The fourth leg of our road trip to the Canadian Maritimes may have been my favorite for the outdoor wonder it provided (although it’s difficult to pick a favorite with Prince Edward Island, Cape Breton Island and Nova Scotia in the mix!) We departed Digby, Nova Scotia on an early morning car ferry. The three hour voyage took us directly across the Bay of Fundy which hosts abundant sea life, offering a great option for whale watching. As we departed we spotted some porpoises off the boat and whales had been spotted earlier in the day.
We spent the trip on the top deck sitting by the rail watching for whales. It was a bluebird day with pleasant temperatures and a slight breeze. The car ferries run by Northumberland Ferries are huge (180 cars/vehicles and 600 passengers) with several floors of vehicle storage as well as multiple decks with indoor lounges, cafes, Starbuck’s coffee, entertainment and an outdoor deck. Since all passengers have to leave their cars, if desiring to sit outdoors I suggest making haste to secure a chair or table as they are limited.
A docent educated us about the history of the bay as well as the marine mammals, passing around things like a whale baleen (what krill eaters strain the krill through). We also had the chance to taste dulce, a local dried seaweed. It has a strong flavor of the sea and is an acquired taste!
We landed in St. John, New Brunswick, and headed directly to Alma, a small town on the bay which we selected for its immediate access to the Fundy National Park. The Bay of Fundy is best known for the most variable tides in the entire world and has been designated as a UNESCO biosphere reserve. The tides can vary up to 50 vertical feet every 6 hours. It is truly a sight to behold. The view looks normal at hour 1, with boats floating next to the pier and water lapping at the beach. Six hours later the boats are sitting on the dry ocean floor (on brackets made specifically to protect and keep them upright) and one can walk extensive distances on the bay floor.
The reason for the dramatic tidal changes in this particular area has to do both with the normal tidal action coupled with an effect of a ‘seiche’. Think of it like the action of water sloshing back and forth in a bathtub; the water in the bay does the same due to rock formations underwater at the bay mouth, providing a physical effect of a solid form. The water comes in and out with the tides but the tidal impact is much more pronounced due to the seiche effect. I was happy we’d made plans to spend two nights in Alma allowing the full visual experience of 24 hours of tides as well as the chance to walk way out into the bay floor, something one would never imagine possible if only seeing the high tide!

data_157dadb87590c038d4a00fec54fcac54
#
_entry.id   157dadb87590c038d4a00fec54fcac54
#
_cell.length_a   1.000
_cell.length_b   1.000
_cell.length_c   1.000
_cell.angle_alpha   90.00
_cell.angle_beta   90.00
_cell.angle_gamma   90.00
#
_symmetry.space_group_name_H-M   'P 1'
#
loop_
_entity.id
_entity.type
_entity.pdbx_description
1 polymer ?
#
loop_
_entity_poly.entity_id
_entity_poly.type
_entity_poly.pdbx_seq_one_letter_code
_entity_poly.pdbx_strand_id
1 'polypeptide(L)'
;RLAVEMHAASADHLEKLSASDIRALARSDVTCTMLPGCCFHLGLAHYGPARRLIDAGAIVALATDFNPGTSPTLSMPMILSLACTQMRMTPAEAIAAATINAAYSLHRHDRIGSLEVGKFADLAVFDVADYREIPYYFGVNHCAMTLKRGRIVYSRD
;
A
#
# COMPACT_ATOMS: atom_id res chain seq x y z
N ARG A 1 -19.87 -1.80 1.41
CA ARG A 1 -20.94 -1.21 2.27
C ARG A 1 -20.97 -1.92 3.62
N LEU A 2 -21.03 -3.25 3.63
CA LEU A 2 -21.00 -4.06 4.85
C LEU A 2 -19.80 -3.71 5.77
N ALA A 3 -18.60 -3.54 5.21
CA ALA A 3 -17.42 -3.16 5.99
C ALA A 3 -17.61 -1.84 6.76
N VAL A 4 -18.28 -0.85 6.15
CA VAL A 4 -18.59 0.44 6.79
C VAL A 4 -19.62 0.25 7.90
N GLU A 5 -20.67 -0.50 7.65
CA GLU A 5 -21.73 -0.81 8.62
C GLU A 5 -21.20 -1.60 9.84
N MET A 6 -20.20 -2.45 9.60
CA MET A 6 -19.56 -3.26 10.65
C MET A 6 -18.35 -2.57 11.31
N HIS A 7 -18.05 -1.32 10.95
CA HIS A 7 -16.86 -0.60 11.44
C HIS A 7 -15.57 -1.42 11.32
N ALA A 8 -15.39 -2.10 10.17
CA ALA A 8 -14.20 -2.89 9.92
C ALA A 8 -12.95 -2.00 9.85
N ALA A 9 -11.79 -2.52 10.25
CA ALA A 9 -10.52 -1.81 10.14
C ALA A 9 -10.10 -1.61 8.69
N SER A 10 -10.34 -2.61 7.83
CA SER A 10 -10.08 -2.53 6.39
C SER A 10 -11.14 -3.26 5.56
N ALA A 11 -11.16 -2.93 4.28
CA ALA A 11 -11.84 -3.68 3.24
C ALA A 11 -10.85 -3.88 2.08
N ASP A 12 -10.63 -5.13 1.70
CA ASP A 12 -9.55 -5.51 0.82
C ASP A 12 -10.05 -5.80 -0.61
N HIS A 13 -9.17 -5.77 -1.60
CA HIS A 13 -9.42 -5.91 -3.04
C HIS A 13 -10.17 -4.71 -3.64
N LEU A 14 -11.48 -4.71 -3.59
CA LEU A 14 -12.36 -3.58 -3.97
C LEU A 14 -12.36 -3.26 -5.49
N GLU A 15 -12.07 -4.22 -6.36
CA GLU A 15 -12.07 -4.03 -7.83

This short four minute video is a wonderful view into the eco system and natural wonder of the Bay of Fundy at Alma. It shows time-elapsed video of the bay, looking the opposite direction from the photos shared in this post. The Parkland Village Inn (where we stayed) may be seen during one of the first time elapsed scenes; it’s the white hotel to the right of the pier. The estuary, seen in another time elapsed sequence is where we ended our kayaking trip at high tide!
Alma is a small town with a few inns, restaurants and shops. Often as small towns will have it, we found some treasures along the way! We got the last room at the Parkland Village Inn which sits three stories high directly on the bay. The staff welcomes guests as family and the inn houses the Tides Restaurant, offering local seafood (the area is mainly known for lobster and scallops) that was delicious and well-presented. I enjoyed the Fresh Atlantic Salmon with Cranberry Maple Sauce, which I loved for the simple but flavorful sauce and my husband had the local Bay of Fundy Lobster. As with many seasonal tourist towns the dining prices were a bit high but we loved the food quality and convenience for our first dinner.
The following day my husband had ventured out into the national park at dawn to try some fishing at a lake which was a bust fish wise, but still a wonderful time listening to the family of loons that shared the lake. A license is required to fish in the park and they are issued usually on the day of intended fishing. He was able to secure one the night before by visiting the information center in Fundy National Park. As always the information centers are great stopping places for maps, guidance from the rangers and to buy maps or souvenirs.
We took a stroll through Alma after breakfast and as things will sometimes go on vacation we went from having an open morning to racing off for some local sightseeing thanks to a chat with the Jane Chrysostom, proprietor of Cleveland Place, a bed and breakfast, book shop and artisan’s shop on Alma’s main street. We had a half day kayaking trip planned though Jane pulled out a map and marked up some other ‘must see’ spots a short drive along the coast that in hindsight I wish we’d known about before. The book shop and artisan’s shop are definitely fun stops. The artisan shop in particular is a carefully curated collection of local artisans of good quality (leaving us wishing we’d had more time to poke around).